on May 9, 2009
I bought this CD for the song "I'm Yours", I loved the relaxing melody and reggae-ish quality. I actually like all the music on the CD - it's all great, unless you really listen to the words of a few songs. 70% of the songs are really cool, lyrics and music combined, but then you're listening to others wondering, Why did he do this? Mraz feels obligated to make weird pervy comments in some of his lyrics he thinks are poetic. But instead they're eww factor. It's like some nerd sat down and wrote cool music, but then fell victim to his lifelong desire to describe his drooling insatiable geeky lust for hot women. Some lyrics describe a woman's "butterfly" to the point of you're just like ok I get it! Other lyrics compliment a dancing girl in nothing but stilettos for making his "pants tight." Blech. It's only a handful of songs on the CD that are like this, but they're so weirdly icky and laden with super cheese you just can't ignore them. It's like the lyrical version of "bad naked."
This style of music and Mraz's style of voice just do not lend themselves to that kind of lyric, at least not the way he does it. It's like jamming to "Cheeseburger in Paradise" on a Buffet CD, and the very next song is Buffet crooning weirdly about sex and he's not trying to be funny.
Mraz has a beautiful voice and great musical talent, so hopefully his next CD will be even better. FYI to parents out there, granted there is much worse around, but if I had a kid I would not buy them this CD, some parts are just too explicit and skeevy.
As for the lyrics of the other songs, I like most of them. A little philosophical here and there, which keeps it all fun and interesting while providing his happy sounds with some depth. He does better on the songs that don't seem like he's trying too hard.
on May 19, 2008
Ever since I first heard Jason Mraz in 2003, his songs have been played more on my computer/cd player/ipod than any other artist - over and over and over. He writes some incredible stuff, and his voice is one of if not the absolute best out there. I immediately fell in love with "Waiting for my Rocket to Come." A few years later, I was also very satisfied with "Mr.A-Z", although it felt a little over-produced at times.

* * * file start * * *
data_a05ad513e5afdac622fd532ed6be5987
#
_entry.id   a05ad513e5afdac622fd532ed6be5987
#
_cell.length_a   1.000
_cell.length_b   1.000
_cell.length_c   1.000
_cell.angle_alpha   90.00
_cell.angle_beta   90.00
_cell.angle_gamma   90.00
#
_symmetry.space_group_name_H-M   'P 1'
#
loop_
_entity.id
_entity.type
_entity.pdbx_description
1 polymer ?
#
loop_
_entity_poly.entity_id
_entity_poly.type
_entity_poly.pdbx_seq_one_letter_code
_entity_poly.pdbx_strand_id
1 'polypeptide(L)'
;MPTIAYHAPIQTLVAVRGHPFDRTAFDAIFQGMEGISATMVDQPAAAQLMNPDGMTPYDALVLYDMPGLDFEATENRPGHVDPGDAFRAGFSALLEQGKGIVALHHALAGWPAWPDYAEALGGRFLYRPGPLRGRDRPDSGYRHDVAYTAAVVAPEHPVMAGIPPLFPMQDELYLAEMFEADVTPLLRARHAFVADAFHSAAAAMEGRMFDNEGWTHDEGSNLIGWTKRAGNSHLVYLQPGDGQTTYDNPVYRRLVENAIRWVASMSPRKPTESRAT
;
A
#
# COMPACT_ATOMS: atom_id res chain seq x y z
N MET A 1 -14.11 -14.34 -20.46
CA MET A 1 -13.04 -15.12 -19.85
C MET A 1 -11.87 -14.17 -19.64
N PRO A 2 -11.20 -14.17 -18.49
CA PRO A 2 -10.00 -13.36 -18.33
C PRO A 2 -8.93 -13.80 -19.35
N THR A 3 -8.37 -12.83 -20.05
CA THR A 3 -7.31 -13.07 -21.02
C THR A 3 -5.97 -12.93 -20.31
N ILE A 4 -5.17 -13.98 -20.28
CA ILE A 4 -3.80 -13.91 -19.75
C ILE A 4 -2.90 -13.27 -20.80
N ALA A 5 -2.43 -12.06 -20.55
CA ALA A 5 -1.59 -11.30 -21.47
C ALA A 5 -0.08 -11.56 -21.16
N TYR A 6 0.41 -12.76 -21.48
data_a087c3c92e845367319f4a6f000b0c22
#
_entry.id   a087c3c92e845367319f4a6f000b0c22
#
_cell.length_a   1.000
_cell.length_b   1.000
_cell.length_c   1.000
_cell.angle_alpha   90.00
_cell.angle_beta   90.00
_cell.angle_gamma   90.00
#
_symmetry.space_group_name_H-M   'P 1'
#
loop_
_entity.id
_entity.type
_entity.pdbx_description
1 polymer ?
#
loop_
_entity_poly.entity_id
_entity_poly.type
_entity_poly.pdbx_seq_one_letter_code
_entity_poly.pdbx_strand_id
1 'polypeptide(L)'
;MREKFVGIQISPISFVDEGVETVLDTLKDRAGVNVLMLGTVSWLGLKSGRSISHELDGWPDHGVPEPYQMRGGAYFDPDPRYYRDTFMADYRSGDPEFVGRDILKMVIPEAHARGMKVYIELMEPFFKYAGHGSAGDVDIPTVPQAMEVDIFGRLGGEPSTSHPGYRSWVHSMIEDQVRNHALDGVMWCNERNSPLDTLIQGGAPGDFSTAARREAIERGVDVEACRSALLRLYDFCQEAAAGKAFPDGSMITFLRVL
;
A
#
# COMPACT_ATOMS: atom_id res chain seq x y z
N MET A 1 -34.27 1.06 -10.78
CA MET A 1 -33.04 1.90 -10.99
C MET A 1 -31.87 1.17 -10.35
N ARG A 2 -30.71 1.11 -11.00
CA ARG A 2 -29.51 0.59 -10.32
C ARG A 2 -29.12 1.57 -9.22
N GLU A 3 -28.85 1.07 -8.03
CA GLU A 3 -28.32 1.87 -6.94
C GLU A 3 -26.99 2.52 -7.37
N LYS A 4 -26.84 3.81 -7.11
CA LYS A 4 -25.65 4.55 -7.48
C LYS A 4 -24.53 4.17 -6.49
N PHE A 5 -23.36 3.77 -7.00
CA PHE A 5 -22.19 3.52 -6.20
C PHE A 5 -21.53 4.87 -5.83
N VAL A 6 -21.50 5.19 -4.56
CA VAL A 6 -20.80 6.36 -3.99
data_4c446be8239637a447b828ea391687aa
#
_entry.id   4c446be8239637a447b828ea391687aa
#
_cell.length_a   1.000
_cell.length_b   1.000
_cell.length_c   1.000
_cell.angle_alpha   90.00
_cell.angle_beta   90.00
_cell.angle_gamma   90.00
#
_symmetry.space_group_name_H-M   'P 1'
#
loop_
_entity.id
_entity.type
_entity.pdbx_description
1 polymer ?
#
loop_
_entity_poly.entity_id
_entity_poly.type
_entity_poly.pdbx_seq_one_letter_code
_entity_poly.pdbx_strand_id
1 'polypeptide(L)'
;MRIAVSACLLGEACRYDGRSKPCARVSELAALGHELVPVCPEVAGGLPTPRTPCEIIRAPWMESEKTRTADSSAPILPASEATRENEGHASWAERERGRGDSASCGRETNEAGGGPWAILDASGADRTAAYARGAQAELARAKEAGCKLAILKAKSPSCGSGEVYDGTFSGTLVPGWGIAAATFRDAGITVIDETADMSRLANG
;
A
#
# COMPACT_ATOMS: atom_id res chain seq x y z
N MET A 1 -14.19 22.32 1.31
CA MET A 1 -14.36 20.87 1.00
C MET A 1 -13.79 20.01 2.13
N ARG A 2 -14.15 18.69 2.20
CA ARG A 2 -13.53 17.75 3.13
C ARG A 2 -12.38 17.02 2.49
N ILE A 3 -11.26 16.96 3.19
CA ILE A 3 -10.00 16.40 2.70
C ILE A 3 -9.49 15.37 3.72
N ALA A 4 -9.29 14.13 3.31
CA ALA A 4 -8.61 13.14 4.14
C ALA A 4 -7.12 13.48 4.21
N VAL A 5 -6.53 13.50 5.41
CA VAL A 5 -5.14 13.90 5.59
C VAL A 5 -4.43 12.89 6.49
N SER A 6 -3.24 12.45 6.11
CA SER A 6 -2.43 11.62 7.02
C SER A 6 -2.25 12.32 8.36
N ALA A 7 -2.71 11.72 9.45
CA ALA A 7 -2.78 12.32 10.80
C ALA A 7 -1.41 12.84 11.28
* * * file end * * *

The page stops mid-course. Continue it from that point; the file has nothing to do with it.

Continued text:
I had heard mixed reviews about "We Sing..." before it was released, so I wasn't sure what to expect. I've had the album for a few days now and have gone through it many times getting acquainted with the songs, trying to give them a chance to catch on in my head. I've had a lot of trouble putting my finger on it, but it generally just doesn't grab me like his first two albums do. There are only a few songs that compel me to hit repeat - "Lucky", "Coyotes", "If it Kills Me", and "I'm Yours" (obviously, any Mraz fan already loves this one). The rest of the songs just don't stand out to me like his songs usually do.
The album as a whole is a lot more mellow, far too much so I think. I miss the upbeat feels of "Curbside Prophet", "WordPlay", and "Please Don't Tell her." It's too easy for me to tone out to most of the songs and just allow them to be background music for whatever else I'm doing. That doesn't necessarily make them bad, but it just isn't what I'm used to from Jason Mraz. The ballads lack the luster that "Absolutely Zero" contains. "Love for a Child" comes close, but it seems a little too depressing for me to enjoy repeatedly.
I went back and played some tracks from the other two albums, and they instantly confirmed what I had been thinking. They're simpler, lighter, and just more fun to listen to.
Maybe this is just Jason trying new things as an artist. Maybe I'm more underwhelmed by this CD simply because the first two were so fantastic. It seems like a lot of artists do something a little different with the third project. In a lot of ways, it's still the Jason we all love, but in a lot of other ways, it sounds like someone completely different, and not necessarily in a good way. Like others have said, I think this album suffers from a lot of production that just wasn't needed.
I've tried to give this CD the best chance I can, but I think if I had heard this without the first two albums, I would be a lot less impressed by Jason Mraz. As must as it pains me to do so, I'd rate it a 3.5/5 overall. I'm a little disappointed and hope Jason's next album is more like the spirit of the first two.
on June 14, 2013
Jason's music is terrific. On some tunes, he brings to mind a male Norah Jones; or it could be the piano sound; very hip easy-listening.
It's perfect for a driving trip or as background for a dinner party. I really love the vocal and horn arrangements. Nice scatting on Butterfly. Great production value but nothing's over produced and his vocals are wonderfully genuine but under-stated. No over the top, affected vocals. Good stuff!